Some artists are running their own recall programs:
Sony BMG’s attempts to protect its CDs against piracy continued to be a source of woe for the company in early December: Soon after recalling 5 million discs that contained the intrusive copy-protection software XCP, Sony BMG acknowledged that as many as 5.7 million more CDs posed a security risk for consumers. Those discs contain another form of copy protection, SunComm’s MediaMax (version five), which could allow hackers to break into users’ computers. Among the affected titles were Santana’s All That I Am, My Morning Jacket’s Z, Alicia Keys’ Unplugged and Maroon 5′s live album.
The company released a software patch (available at sonybmg.com/mediamax) intended to fix the problem. “We take the security issues very, very seriously,” says Thomas Hesse, Sony BMG president of global digital business. But Hesse adds that the company has no plans to recall the CDs or offer refunds: “At this point, this is pretty much it.”
Artist managers have been vocal in their opposition to the use of copy-protection software. “I just don’t think that this is the answer to the problem that they think exists,” says the manager of one veteran artist affected by the XCP software. Mike Martinovich, manager for My Morning Jacket, says that even before the revelation of MediaMax’s security problems, his company had been mailing burned, unprotected copies of MMJ’s new album Z to fans who complained that MediaMax prevented them from transferring songs to their iPods. “It should have been enough that fans are annoyed,” he says. “But this should be the final reason.”
Steve received a frantic call from client management, begging him to help fix their largest client’s order entry system. In production for less than a year, the system was running as fast as a crippled tortoise and, short of upgrading to Blue Gene, they had maxed out hardware options. But none of this surprised Steve; this was, after all, a jProject.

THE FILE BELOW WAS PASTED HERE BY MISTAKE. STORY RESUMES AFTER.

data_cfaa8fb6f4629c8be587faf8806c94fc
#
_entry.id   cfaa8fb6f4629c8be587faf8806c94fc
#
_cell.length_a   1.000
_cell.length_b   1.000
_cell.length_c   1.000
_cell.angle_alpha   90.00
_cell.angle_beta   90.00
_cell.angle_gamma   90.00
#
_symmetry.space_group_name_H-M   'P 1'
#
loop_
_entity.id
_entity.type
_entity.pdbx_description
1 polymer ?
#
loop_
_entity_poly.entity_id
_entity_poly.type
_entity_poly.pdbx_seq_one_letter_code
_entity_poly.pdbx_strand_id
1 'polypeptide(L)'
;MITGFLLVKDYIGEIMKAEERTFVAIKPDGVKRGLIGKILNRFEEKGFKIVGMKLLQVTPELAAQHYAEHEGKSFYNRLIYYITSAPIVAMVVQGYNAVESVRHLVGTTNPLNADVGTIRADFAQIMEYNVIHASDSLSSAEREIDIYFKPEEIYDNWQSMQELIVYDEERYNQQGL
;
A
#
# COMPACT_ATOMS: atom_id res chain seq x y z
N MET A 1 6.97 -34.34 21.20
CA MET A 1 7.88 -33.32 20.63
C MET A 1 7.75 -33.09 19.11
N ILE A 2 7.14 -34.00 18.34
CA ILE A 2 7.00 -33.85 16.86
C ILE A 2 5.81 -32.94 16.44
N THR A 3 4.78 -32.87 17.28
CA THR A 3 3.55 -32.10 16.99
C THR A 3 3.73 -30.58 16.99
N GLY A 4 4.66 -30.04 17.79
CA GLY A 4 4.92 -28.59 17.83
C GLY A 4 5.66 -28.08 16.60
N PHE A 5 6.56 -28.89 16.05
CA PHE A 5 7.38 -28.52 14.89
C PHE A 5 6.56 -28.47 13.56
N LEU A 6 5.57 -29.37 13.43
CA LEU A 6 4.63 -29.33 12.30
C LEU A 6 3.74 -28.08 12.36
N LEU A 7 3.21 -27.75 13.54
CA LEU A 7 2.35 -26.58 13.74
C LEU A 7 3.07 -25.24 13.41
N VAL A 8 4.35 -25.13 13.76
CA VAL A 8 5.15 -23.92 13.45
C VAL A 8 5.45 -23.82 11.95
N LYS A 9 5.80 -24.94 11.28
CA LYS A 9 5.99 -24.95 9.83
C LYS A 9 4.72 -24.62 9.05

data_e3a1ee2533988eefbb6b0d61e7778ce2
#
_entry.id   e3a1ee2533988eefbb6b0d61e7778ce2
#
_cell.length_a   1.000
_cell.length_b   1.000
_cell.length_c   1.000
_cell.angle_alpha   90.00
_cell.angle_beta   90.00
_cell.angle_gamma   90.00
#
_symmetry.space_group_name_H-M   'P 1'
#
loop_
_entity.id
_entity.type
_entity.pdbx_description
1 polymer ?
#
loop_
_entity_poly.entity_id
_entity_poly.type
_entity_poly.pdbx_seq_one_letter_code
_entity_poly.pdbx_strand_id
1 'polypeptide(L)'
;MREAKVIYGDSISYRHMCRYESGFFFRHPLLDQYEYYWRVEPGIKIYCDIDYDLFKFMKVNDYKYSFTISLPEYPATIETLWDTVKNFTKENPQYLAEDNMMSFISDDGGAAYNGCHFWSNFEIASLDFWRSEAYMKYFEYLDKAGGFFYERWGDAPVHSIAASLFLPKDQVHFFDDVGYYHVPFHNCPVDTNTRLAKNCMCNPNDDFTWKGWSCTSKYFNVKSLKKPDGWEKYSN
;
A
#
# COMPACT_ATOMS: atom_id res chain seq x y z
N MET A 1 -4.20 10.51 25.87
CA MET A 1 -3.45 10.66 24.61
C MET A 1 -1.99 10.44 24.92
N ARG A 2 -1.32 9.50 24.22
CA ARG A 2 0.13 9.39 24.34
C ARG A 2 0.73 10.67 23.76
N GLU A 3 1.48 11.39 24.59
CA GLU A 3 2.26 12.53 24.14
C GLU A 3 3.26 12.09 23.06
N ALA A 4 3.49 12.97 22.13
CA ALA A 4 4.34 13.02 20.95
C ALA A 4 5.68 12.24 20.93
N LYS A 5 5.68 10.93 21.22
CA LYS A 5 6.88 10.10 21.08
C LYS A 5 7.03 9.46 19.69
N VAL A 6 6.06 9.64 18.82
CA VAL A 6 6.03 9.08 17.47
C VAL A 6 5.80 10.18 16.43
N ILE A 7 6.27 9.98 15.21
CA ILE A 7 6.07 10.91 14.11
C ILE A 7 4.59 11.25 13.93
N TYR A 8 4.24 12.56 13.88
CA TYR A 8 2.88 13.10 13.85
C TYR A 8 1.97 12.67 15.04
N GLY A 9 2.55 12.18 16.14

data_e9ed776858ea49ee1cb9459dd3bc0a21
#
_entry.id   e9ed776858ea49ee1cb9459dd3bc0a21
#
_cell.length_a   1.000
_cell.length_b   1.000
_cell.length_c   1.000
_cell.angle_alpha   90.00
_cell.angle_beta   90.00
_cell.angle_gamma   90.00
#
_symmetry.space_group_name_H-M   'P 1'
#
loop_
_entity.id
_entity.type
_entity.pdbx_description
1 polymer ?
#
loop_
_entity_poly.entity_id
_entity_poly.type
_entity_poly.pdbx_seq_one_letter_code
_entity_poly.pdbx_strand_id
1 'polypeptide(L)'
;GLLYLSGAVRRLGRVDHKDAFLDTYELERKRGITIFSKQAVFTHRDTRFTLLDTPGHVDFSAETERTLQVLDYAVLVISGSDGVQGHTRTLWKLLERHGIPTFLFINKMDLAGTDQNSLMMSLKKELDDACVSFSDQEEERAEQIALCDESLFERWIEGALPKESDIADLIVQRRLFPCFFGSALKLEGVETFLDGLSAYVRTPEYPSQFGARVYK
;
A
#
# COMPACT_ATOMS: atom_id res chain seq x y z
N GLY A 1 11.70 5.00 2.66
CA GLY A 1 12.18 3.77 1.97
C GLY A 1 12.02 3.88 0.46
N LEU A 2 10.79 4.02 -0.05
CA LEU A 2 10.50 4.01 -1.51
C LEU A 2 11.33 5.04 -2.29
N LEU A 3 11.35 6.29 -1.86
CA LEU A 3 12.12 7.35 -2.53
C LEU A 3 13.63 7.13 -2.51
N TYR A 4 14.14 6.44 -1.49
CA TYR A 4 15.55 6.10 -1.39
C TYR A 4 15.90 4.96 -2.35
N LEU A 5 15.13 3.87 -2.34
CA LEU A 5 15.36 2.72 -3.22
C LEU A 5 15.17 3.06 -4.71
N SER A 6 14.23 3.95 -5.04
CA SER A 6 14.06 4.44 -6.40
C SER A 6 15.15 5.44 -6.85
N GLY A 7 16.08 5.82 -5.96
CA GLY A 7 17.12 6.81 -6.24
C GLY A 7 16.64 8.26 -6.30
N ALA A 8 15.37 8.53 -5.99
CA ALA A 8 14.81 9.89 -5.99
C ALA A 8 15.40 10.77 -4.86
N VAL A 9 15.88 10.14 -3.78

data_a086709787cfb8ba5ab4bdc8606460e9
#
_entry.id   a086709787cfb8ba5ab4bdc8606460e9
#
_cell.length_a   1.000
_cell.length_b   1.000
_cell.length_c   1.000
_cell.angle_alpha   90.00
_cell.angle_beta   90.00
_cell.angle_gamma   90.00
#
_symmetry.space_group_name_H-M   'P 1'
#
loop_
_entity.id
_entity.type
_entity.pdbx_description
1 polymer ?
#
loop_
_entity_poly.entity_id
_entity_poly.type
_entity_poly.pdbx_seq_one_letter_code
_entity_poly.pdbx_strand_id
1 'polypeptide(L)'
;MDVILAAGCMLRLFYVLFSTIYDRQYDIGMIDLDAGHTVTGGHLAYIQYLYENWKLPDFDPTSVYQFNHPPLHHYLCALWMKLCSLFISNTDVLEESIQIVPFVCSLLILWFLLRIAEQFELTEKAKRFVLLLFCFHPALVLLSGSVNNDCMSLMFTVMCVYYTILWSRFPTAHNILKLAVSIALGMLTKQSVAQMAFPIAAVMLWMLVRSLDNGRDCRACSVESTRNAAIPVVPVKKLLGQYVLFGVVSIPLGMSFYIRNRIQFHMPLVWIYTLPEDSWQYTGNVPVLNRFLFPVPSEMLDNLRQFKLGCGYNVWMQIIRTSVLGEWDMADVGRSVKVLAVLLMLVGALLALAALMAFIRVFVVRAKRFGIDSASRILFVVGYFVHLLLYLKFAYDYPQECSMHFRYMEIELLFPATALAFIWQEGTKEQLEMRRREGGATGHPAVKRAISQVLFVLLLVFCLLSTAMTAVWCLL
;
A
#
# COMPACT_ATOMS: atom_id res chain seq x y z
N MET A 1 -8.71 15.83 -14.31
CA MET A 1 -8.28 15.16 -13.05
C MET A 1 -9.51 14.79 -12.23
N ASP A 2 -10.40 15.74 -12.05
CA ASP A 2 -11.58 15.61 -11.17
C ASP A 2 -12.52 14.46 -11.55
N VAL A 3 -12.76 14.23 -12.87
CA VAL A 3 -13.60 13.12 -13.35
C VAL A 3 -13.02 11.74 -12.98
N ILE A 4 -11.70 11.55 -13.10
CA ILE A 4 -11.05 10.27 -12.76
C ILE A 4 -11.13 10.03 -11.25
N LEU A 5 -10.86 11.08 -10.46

jProjects, as they are known throughout the company, are projects destined to fail or turn into an unmaintainable mess. jProjects are, consequently, lead-up by the company’s star developer, Jay. In addition to being wildly innovative, Jay manages to discover architectural flaws in programming, database, and other third-party tools when developing his own architecture.
On the order-entry system, the slowdown was a result of Microsoft SQL Server improperly indexing table pages. Jay’s design was brilliant: each order had its own table. This way, any new changes to the table template won’t affect the old orders.
After spending a few days of combining the ungodly amount of order tables, Steve was able to increase performance by a few magnitudes and reduce the database size from 80GB to 2GB. Jay, still the star-developer, scoffed at the “hack” and said he will be evaluating different database systems for future projects.
(take your time reading through the comments, they’re funny as well!
Russell Lee is either a slick film pirate or an unwitting victim of someone who fits that description.